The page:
The case for decriminalizing drug abuseSurgeon General...

the Forum

December 30, 1993

The case for decriminalizing drug abuse

Surgeon General Joycelyn Elders is right to suggest we rethink the criminality of drug use.

As a nation, we have a tendency to think that if something is "bad for you" it should be illegal.

Concern over alcoholism produced the Volstead Act, and look what it got us. Alcohol has been used from time immemorial to alter moods, and people will drink it no matter what the law says.

Prohibition brought us bootleggers, "rum runners" and gangsters. When big profits can be made by delivering a substance people will pay anything to get, there will always be suppliers.

Eventually, Prohibition was recognized as a mistake. After its repeal, the government regulated alcoholic beverages and made money through taxes. While no fault of the government, alcoholism today is a bigger problem than drug addiction.

Our present drug problem bears a remarkable resemblance to Prohibition. Some people will always want drugs -- and be willing to pay for them. That's why you have drug dealers, high profits and gang wars over turf. If the government regulated drug

production and distribution as it now regulates alcohol, the tax revenues could be used for anti-drug education and detoxification of addicts.

Bootleggers will always be with us, but this is a lesser problem than the street warfare we have today.

The first step is decriminalizing drug use. We are filling our prisons with nonviolent users, many of them first offenders who are caught in the mandatory sentence trap and cost taxpayers $20,000 a year to incarcerate. Sending them to college would be cheaper. Mandatory minimum sentences should be abolished so that judges can exercise their judgment.

ohn D. Fogarty

Columbia

Gun play

John B. Kimball's letter of Dec. 9 is a prime example of a person whose opinion of the role of a handgun is solely predicated on the big play the handgun is given by the media as they are used by the criminal element among us.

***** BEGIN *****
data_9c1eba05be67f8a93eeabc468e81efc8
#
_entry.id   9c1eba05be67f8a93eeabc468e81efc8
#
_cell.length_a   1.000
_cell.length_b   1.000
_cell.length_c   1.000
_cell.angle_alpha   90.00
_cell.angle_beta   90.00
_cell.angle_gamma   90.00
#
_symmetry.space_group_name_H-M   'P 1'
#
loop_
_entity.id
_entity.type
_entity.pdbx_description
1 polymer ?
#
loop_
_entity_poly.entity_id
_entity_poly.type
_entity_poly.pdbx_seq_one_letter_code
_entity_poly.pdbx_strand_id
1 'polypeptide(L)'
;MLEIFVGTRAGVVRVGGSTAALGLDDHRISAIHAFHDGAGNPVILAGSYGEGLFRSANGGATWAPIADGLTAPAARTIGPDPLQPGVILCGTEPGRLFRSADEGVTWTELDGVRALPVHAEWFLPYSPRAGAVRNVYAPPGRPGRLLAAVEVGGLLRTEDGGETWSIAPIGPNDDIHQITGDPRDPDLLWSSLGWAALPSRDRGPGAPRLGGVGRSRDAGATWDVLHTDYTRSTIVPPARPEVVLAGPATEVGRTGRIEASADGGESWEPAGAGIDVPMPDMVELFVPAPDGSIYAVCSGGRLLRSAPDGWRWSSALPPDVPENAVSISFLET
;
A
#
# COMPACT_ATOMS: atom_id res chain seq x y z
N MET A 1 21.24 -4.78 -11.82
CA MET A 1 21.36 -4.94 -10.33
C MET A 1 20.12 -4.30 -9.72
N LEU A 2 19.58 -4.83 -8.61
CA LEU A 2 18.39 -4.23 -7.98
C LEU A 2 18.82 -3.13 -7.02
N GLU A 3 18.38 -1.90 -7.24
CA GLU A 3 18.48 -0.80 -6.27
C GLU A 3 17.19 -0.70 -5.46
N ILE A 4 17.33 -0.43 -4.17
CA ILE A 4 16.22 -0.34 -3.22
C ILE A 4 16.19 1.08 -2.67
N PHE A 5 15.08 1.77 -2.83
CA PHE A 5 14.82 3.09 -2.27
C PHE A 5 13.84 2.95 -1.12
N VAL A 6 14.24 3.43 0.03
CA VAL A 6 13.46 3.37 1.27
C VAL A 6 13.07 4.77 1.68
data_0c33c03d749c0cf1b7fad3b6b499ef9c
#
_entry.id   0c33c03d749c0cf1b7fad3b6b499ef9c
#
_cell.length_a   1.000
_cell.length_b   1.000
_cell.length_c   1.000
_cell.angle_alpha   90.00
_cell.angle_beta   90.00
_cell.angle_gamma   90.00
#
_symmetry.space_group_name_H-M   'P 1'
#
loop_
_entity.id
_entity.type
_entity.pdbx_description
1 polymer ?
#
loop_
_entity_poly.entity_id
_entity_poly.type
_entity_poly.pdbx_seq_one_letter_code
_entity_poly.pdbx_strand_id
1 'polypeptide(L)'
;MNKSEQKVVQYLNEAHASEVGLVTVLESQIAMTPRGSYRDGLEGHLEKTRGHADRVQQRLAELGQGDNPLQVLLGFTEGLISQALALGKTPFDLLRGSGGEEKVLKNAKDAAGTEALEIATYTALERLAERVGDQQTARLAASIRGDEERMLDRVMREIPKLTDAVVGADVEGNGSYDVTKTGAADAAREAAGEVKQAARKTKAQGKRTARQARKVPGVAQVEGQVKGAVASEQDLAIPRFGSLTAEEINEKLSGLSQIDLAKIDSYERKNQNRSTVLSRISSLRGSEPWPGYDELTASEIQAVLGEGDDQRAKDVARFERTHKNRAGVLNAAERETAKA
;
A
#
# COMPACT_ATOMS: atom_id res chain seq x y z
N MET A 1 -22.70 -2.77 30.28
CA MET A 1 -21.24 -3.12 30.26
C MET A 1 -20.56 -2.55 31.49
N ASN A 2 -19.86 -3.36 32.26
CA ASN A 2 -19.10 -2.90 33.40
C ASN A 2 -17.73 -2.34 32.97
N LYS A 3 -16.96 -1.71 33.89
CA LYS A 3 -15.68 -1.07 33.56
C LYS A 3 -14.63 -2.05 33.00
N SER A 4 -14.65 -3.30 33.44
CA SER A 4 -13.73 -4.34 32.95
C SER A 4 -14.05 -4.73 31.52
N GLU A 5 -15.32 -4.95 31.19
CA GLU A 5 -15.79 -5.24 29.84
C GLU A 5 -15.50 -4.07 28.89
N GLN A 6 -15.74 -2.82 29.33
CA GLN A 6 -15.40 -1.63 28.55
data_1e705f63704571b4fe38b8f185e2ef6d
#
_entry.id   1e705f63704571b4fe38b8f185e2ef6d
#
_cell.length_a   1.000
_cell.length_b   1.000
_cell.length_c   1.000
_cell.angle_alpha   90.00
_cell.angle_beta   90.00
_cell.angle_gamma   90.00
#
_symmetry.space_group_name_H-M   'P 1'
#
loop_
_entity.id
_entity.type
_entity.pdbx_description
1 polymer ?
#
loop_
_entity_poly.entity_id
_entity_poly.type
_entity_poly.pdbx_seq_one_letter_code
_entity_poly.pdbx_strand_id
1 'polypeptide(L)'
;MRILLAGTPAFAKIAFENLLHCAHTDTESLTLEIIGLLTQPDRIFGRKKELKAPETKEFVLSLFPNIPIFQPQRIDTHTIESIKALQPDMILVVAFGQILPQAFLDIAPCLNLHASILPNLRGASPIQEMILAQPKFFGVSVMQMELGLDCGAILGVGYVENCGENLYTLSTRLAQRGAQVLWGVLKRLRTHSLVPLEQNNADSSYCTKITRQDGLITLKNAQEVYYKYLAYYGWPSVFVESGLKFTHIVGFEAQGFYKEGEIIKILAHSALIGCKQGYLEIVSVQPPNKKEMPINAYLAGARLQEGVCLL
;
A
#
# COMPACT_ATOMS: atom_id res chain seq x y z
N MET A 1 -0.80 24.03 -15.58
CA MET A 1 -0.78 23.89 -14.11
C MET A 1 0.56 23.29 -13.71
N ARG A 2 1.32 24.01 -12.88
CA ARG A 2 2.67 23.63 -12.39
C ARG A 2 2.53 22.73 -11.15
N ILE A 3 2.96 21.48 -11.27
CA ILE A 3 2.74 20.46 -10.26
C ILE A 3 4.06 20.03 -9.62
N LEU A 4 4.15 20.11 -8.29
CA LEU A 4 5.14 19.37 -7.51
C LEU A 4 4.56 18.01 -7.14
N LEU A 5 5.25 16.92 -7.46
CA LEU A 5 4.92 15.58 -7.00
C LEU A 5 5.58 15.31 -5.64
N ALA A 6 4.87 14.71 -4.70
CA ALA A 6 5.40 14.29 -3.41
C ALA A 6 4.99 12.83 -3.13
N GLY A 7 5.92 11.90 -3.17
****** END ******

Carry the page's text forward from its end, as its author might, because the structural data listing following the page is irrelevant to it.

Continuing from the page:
His statements, such as, "They are used only to kill or maim human beings," and "Hunters do not use them," bear this out. Hunters do use handguns for certain types of hunting and are doing so in ever increasing numbers.

Likewise, there is a whole fraternity of handgunners who for many, many years have enjoyed the highly skilled sport of just punching holes in paper targets. The handguns used in these pursuits far outnumber those used for illegal purposes.

Robert Wagner

Baltimore

Best man

It appears that President Clinton is starting to wise up on his cabinet appointments. He made the right decision choosing Bobby Inman to replace Defense Secretary Les Aspin.

President Clinton finally made a choice without considering race, gender, ethnic background, political affiliation or personal friendship.

Admiral Inman, a former Reagan appointee, is simply the best person for the job.

It is refreshing to see that the president is putting politics aside for the benefit of our country.

We need the best people in the cabinet, not the most politically correct.

Joseph Solomon

Ellicott City

No bull

I feel compelled to comment on the name Tagliabue, which has been much in the news lately.

The name is derived from two Italian words: tagliare (to cut) and bue (bull or ox). The compound name Tagliabue can be translated as "cut the bull."

A looser translation might be simply "the butcher" (as for one who cuts up a bull). In either case, Baltimore football fans might consider the translations of passing interest.

Incidentally, the name Tagliabue should be pronounced: tal-ya-boo-eh and not tag-li-uh-boo, as one hears so often.

William C. Vergara

Towson

Gun control leads to confiscation

I am tired of people like Gerald Alan Goldstein, whose Dec. 17 letter tries to demonize gun owners and the National Rifle Association for defending our Second Amendment right to own weapons.

Mr. Goldstein uses typical gun-control group distortion of the Second Amendment.

In a 1990 case, Chief Justice William Rehnquist stated that the phrase "the right of the people" has a consistent meaning in the Constitution.

He pointed to the First Amendment's "right of the people peaceably to assemble," the Second Amendment's "right of the people to keep and bear arms" and the Fourth Amendment's "right of the people to be sure . . . against unreasonable searches."

In every instance, Chief Justice Rehnquist wrote, the phrase "right of the people" refers to an individual right of Americans.

Mr. Goldstein states, "Our forefathers wanted to guarantee that we would never suffer from an oppressive government again." But then he seems to think that an oppressive government can't happen today. Wrong!

A mayor of San Francisco decided the city needed "gun registration" to allow the police to track criminals' weapons. That sounded like a "reasonable gun control measure."

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